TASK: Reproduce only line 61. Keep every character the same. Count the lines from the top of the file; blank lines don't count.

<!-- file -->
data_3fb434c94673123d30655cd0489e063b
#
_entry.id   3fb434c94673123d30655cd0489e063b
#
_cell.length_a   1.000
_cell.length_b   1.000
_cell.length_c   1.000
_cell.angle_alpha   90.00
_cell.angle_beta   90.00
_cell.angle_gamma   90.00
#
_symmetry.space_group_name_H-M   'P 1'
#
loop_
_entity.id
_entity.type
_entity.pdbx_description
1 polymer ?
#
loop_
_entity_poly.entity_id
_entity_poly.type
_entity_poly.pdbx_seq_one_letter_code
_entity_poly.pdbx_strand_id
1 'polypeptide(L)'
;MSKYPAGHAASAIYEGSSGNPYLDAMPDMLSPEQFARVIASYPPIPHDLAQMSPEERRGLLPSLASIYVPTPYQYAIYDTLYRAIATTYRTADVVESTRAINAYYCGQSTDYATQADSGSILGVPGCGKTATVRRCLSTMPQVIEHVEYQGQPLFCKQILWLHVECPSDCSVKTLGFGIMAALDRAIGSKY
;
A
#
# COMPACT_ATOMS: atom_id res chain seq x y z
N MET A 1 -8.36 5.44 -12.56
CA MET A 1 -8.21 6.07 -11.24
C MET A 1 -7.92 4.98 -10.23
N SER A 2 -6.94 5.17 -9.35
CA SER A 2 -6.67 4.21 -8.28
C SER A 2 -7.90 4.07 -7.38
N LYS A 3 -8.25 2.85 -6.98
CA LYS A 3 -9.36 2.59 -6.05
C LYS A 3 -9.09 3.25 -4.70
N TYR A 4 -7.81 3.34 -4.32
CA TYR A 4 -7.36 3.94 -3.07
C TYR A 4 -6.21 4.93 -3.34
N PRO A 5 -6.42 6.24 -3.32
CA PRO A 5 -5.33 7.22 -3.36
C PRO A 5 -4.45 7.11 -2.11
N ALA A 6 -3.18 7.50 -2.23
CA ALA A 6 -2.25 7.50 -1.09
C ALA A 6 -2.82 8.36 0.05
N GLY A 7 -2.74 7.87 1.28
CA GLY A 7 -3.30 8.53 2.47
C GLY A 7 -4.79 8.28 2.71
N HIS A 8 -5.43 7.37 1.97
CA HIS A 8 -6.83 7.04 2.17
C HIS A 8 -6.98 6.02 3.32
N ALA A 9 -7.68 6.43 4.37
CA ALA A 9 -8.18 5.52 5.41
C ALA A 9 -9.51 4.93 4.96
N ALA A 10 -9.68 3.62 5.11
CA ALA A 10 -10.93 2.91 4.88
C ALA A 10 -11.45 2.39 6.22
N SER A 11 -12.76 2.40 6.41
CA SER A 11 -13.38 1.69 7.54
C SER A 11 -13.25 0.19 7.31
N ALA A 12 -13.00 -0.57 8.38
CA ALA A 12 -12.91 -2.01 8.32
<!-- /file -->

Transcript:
N SER A 11 -12.76 2.40 6.41